Top Five Tips for Passing the Cisco CCNA Exam

If sitting for Cisco’s Cisco Certified Network Associate (CCNA) exam is on your radar, you already know that you’ll need to put in a lot of study and combine that with practice time on Cisco routing and switching equipment (or worst case a simulator if you don’t have access to equipment.)  But for many of us, study and lab time might not be enough to pass a challenging entry- to mid-level exam such as Cisco’s CCNA.  I think exams like these can be challenging because the exam can’t really replicate actual equipment, nor can it be straight question and answer.  The end result is often an exam that doesn’t do either that well. With all of that in mind, for those planning on pursuing this certification, here are my five top tips for sitting for (and passing) Cisco’s CCNA certification exam.

  1. Know your troubleshooting.  Any simulation questions on the exam will either be configuration or troubleshooting in nature.  Of the two, troubleshooting is more challenging, by far. Expect to see questions that have multiple routers with some kind of routing issue.  Make sure you’re not only comfortable with scenarios like these, but that you can solve them quickly.
  2. Don’t get rattled by questions you don’t know.  When I sat for the exam, I was given several questions that were absolutely not on the exam objectives or in any study guide.  They could have been tester questions that don’t count toward the score, but regardless, getting hit with a few of these “I have no idea what the answer is” questions can rattle anyone.  Don’t let it get to you and just press on.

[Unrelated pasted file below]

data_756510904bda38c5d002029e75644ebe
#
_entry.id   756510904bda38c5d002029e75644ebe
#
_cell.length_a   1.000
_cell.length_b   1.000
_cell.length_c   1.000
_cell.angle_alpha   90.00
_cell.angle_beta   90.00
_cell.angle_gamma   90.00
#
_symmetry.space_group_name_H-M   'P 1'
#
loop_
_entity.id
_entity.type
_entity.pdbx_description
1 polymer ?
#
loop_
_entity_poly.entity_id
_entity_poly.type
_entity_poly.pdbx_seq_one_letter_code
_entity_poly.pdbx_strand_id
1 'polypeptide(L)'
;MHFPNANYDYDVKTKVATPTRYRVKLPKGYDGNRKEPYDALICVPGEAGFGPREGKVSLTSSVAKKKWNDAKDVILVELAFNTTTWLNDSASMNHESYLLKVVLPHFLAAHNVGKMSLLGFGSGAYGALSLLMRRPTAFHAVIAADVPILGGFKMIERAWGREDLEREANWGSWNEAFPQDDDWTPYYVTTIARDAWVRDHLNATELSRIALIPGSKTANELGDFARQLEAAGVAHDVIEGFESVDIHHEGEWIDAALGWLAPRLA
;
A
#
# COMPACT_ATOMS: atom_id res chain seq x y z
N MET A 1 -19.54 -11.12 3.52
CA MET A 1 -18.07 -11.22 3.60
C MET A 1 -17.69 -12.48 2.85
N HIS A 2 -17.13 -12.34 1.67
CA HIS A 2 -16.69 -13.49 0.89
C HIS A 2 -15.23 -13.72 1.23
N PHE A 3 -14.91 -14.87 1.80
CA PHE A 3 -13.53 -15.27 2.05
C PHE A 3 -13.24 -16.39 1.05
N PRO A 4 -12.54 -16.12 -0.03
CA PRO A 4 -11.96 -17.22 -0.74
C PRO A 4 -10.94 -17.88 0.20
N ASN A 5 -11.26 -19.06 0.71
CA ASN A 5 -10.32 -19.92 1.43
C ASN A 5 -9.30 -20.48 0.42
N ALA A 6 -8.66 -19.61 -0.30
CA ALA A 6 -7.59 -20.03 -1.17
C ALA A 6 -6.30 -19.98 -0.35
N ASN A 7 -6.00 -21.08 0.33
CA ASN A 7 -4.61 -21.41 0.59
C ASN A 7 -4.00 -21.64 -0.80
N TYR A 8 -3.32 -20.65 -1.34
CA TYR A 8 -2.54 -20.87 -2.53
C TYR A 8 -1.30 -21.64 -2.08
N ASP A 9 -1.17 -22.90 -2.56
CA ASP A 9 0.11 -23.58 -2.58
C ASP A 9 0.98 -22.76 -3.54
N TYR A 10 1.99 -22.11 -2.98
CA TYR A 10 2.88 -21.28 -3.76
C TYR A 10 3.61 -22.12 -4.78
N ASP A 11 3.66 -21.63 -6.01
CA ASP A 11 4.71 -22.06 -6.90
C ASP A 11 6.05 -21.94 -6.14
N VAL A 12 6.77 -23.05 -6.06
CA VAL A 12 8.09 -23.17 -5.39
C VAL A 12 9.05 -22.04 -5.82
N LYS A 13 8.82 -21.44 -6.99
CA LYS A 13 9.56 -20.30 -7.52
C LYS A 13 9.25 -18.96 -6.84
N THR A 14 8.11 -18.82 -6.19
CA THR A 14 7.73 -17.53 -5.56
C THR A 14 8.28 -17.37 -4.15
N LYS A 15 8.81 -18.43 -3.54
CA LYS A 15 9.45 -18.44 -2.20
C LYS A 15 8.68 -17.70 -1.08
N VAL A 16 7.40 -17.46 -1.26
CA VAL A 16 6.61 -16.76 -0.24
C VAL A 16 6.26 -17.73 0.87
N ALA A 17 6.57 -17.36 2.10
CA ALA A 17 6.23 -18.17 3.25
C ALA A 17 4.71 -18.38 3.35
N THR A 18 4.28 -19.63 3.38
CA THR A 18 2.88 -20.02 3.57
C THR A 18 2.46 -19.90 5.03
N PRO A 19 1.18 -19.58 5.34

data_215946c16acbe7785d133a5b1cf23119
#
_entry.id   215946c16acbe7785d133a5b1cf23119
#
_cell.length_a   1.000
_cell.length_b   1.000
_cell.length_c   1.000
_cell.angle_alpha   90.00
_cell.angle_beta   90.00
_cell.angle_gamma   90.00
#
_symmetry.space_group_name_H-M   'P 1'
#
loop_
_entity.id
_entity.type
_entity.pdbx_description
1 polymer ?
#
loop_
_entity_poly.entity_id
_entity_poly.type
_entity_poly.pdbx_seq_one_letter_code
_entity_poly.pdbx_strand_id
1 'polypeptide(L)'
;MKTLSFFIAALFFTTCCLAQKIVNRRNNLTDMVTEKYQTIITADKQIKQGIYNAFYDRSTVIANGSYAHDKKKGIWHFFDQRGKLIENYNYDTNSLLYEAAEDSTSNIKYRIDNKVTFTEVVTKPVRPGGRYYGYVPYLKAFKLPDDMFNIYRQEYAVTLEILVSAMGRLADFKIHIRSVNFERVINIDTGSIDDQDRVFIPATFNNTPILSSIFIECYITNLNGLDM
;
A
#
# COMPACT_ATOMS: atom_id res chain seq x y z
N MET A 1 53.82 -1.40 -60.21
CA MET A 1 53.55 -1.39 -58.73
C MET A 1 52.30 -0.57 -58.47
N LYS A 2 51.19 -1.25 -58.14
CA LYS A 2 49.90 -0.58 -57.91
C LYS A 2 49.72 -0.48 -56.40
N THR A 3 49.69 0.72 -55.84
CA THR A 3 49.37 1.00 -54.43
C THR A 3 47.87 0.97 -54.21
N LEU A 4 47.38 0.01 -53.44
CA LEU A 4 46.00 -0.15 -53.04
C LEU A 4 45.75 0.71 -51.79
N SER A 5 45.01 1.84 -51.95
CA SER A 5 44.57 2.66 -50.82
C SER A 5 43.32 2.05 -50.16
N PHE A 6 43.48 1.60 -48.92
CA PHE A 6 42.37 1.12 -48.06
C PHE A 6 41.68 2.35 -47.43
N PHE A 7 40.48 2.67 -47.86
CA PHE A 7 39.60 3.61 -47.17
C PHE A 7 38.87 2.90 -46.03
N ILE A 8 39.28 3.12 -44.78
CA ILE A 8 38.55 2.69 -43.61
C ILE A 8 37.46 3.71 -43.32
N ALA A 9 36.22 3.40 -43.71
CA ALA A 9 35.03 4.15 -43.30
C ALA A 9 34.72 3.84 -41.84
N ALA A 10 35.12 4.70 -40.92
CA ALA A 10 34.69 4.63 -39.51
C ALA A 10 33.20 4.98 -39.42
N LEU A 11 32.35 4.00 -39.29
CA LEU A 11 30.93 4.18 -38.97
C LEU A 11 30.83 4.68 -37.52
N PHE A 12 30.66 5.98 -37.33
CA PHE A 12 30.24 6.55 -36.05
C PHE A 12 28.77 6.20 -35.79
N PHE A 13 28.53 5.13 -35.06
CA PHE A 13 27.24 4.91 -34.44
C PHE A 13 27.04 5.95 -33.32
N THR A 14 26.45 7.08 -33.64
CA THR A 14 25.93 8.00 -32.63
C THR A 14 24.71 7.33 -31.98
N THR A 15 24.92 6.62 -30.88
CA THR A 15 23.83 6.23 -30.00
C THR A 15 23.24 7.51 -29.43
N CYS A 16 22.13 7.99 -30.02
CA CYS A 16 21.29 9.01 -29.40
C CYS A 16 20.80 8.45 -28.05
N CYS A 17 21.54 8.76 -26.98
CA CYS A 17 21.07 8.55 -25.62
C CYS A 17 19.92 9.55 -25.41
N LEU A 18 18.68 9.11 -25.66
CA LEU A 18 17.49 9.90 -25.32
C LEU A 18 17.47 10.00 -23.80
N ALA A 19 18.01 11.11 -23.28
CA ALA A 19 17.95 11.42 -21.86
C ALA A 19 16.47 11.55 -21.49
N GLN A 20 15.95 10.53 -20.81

3. One word can make the difference.  Often you’ll be in a situation where you feel like you need to pick the “best right answer.”  Questions like these usually come down to one word in one of the answers. Removing or changing one word changes the entire meaning and therefore changes the answer.  Be sure to read and re-read the question and each answer carefully and consider the meaning and intention of each. There are no words in the answers that are there by accident.  Think through the implications of the entire answer.
  4. Know it well enough to teach it.  You should know the exam material so well that you could explain it to someone else.  When you can teach the material, then you know you know it. In fact, teaching is one of the best ways to learn a topic and a great way for you to verify you know your stuff.  Try it out. See if you can explain important concepts to someone you know. This will help you verify that you really know the material.
  5. Don’t memorize the commands, learn what the commands are doing.  For beginners just starting on Cisco equipment (or any other equipment, for that matter), a common habit is to memorize the IOS commands in a particular order.  This is different than actually knowing WHY we are using those commands and WHAT the commands are doing in the background. Push to learn the WHY and WHAT instead of the HOW.  This will make you better prepared if you really understand the processes behind the commands.

Good luck!

Related Questions

How long is the CCNA good for?  Cisco states that their CCNA certification is valid for three years before it must be renewed or leveled up to a higher certification.

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Should I take the CCNA Security or CCNA Routing and Switching exam?  Both certifications are valued in the marketplace by employers.  Some people choose to earn both certifications, or branch out to another area, such as wireless or collaboration.

 

Matt Day

Matt Day

Matt Day is a cybersecurity professional with over twenty years of experience in the IT, cybersecurity and technology training fields. He has a degree in Computer Information Science and CompTIA A+, Network+, Security+, Server+, CySA+, and Cisco CCNA certifications. Matt is the author of the book CCENT Troubleshooting Guide.